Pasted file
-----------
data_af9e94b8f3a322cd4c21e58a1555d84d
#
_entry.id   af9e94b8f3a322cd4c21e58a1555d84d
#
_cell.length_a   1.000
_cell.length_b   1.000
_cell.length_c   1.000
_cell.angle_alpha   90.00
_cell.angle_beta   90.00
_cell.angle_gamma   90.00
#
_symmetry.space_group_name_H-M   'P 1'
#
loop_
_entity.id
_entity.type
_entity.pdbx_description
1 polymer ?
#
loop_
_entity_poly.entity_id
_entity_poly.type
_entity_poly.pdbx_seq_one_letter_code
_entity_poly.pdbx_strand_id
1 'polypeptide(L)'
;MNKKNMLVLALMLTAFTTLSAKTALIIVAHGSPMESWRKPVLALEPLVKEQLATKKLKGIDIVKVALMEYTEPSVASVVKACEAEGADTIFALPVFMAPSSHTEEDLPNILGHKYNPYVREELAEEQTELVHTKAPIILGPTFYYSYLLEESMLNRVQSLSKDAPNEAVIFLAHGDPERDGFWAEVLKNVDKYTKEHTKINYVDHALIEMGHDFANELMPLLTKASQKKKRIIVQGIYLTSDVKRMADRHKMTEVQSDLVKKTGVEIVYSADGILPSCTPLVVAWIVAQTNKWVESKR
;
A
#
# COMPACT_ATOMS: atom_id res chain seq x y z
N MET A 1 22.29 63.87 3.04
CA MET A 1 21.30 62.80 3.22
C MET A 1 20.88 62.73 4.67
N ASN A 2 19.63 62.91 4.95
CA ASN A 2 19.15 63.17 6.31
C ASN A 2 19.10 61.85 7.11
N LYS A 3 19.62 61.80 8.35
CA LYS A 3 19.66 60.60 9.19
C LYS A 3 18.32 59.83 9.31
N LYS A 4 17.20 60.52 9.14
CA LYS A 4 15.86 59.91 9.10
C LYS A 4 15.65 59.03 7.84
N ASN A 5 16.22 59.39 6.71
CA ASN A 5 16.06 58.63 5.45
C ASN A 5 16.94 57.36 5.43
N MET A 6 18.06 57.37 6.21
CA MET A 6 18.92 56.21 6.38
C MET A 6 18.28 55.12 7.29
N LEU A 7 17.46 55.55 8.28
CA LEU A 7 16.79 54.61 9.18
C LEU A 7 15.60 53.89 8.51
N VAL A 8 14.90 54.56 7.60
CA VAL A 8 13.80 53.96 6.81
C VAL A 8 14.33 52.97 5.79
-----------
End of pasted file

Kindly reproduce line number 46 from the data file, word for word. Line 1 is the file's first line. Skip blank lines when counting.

N MET A 6 18.06 57.37 6.21